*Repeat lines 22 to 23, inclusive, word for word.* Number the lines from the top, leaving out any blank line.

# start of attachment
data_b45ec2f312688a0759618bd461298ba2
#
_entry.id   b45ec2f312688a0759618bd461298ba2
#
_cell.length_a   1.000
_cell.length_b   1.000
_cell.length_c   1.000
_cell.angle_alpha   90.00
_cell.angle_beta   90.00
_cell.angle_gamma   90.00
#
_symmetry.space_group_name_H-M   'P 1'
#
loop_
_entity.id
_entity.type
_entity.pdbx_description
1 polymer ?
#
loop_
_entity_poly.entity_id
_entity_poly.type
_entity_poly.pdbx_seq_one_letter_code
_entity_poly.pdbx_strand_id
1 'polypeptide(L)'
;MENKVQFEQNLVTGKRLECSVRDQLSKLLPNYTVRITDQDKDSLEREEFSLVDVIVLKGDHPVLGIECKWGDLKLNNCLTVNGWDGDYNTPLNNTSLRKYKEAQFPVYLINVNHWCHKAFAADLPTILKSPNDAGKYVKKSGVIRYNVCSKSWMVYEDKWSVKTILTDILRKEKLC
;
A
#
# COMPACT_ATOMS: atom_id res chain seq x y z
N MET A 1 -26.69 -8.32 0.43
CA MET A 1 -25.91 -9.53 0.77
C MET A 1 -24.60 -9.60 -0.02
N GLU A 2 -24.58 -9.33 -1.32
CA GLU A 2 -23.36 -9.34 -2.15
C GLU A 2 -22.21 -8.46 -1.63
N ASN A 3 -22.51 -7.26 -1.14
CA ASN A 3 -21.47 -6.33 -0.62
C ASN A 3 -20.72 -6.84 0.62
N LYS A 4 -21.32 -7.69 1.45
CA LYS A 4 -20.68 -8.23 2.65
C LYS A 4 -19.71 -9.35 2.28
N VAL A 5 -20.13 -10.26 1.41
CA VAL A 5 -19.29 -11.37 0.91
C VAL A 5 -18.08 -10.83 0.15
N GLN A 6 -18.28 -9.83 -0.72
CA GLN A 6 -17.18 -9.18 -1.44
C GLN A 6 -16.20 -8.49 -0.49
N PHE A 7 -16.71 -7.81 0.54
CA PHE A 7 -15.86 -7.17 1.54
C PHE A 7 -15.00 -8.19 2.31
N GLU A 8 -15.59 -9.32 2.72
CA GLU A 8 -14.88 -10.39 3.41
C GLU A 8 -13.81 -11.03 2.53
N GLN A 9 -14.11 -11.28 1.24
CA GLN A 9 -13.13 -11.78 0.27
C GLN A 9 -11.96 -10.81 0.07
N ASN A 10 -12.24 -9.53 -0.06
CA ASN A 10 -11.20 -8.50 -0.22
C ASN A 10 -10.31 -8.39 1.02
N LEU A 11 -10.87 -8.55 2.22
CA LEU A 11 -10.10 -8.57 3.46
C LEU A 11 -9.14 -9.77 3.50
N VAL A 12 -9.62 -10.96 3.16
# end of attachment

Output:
_entity_poly.type
_entity_poly.pdbx_seq_one_letter_code